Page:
The service redesign has further helped to ensure professional social work practice is of the highest standard and is focused on helping to deliver ‘the Promise’. The team have renewed its commitment and investment to the Signs of Safety practice model, and as such staff strive to build effective relationships and use a strength-based, family first approach to keep children living safely within their own families wherever possible.
Within the context of strengthening the duty arrangements, the report highlighted that referrals to children’s services continued to rise – with a 6% increase comparative to 2020-21. This was driven in part by the impact of COVID on children and young people and family functioning and will increasingly be further impacted by the cost of living crisis.
In contrast, however there was a reduction in the number of children who needed to become looked after, (at home and away from home from 231 (rate of 10.8 per 1,000) to 216 (rate of 10.1 per 1,000). Both these rates are below the national average of 14.0 per 1,000.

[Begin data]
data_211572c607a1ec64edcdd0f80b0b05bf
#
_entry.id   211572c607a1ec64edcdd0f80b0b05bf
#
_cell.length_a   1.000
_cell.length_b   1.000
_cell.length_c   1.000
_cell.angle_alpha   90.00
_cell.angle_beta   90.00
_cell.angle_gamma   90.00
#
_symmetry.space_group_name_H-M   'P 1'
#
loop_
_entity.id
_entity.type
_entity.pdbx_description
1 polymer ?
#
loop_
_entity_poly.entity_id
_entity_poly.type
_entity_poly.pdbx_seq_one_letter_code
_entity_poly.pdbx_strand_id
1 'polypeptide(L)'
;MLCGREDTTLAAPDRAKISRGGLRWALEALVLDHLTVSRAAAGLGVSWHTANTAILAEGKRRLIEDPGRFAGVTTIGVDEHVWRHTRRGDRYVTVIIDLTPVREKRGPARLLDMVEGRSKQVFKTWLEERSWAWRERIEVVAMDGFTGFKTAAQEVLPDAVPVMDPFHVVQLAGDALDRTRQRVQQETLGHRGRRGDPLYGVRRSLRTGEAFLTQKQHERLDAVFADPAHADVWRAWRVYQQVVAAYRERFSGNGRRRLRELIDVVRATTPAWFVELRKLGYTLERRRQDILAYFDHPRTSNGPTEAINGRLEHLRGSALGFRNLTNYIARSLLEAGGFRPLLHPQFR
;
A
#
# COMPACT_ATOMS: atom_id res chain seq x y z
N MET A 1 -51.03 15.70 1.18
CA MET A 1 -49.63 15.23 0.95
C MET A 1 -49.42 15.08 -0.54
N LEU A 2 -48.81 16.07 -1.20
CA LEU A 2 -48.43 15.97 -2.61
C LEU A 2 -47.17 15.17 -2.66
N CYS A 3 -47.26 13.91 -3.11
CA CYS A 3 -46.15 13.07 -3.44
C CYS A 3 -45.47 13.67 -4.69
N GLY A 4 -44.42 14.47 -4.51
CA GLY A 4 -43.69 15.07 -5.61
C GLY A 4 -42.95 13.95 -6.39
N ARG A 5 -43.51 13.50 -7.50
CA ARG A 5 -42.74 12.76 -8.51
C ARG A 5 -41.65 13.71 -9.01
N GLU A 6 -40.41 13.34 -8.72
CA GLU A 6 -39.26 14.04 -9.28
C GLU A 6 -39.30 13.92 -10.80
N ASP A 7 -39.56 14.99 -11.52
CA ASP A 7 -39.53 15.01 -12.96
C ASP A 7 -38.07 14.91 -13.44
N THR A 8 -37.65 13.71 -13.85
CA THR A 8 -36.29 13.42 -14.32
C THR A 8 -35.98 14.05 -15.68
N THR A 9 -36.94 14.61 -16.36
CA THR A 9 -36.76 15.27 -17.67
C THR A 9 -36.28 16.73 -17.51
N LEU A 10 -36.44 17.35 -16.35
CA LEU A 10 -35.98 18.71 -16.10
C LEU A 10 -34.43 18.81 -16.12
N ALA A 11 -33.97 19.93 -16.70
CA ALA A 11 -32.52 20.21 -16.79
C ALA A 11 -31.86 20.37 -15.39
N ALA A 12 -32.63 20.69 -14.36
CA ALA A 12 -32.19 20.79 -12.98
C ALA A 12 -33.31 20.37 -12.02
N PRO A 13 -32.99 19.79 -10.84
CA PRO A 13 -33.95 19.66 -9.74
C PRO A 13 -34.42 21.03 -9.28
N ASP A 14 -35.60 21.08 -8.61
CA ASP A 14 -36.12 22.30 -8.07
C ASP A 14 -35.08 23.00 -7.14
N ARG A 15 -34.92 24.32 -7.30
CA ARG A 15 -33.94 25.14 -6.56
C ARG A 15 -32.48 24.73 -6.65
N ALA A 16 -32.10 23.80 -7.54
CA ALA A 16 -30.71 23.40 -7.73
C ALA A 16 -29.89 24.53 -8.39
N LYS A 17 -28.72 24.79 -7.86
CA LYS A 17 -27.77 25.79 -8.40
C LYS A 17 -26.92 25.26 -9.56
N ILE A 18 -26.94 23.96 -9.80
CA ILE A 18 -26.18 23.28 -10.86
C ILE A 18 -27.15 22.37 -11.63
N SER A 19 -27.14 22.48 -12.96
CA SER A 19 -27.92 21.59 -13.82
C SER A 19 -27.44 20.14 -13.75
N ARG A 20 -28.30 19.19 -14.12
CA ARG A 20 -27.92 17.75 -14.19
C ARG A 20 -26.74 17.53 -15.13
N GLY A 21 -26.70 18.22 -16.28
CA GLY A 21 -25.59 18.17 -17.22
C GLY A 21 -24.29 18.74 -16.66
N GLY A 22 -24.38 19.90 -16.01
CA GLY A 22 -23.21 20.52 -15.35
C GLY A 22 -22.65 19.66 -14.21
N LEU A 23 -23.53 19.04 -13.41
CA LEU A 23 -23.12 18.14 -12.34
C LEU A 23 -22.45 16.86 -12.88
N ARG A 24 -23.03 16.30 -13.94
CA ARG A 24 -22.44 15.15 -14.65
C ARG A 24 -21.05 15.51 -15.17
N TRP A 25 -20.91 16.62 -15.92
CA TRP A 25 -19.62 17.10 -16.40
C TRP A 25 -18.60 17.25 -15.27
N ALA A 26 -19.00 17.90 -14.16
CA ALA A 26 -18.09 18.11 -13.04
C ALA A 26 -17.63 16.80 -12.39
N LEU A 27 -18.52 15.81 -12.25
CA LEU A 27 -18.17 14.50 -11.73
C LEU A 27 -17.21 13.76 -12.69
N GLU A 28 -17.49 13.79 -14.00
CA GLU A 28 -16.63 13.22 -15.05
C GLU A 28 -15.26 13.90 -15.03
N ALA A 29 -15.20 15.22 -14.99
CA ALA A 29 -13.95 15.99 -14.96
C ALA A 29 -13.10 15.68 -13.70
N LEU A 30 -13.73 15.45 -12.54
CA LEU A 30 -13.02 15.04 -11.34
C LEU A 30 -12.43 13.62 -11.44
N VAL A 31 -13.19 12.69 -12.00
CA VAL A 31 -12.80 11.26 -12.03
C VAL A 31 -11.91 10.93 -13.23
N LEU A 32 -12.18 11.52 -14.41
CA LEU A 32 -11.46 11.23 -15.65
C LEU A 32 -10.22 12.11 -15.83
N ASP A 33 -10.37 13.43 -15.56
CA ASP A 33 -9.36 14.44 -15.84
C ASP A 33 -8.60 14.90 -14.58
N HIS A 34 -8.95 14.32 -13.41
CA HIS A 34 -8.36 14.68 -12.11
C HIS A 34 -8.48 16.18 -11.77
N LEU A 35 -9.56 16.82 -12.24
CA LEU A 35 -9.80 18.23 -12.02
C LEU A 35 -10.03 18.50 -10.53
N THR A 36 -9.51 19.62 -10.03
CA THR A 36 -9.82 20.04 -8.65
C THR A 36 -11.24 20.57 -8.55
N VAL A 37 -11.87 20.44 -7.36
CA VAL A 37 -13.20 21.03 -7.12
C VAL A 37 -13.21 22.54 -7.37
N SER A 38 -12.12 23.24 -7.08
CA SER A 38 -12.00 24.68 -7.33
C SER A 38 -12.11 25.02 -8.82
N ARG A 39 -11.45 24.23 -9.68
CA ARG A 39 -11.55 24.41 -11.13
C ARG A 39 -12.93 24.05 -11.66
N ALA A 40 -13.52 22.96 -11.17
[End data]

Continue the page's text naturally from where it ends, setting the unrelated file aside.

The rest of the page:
The impact of the pandemic on families with children who have complex needs has been particularly acute. Those who were coping with low levels of support previously are now seeking more help.
However, as the report highlights, the increases only reinforce the importance of a relentless focus by social work teams on ‘Getting It Right For Every Child’ – providing effective early help and support for families within universal services to prevent difficulties escalating to the stage where targeted interventions are needed.
Similar to Children’s Services, Adult Services conducted its own restructure during 2021-22 with rehabilitation services consolidated into their own team and care at home services moving to be managed by NHS partners to bring internal and external providers together and strengthen integration with the hospital discharge process.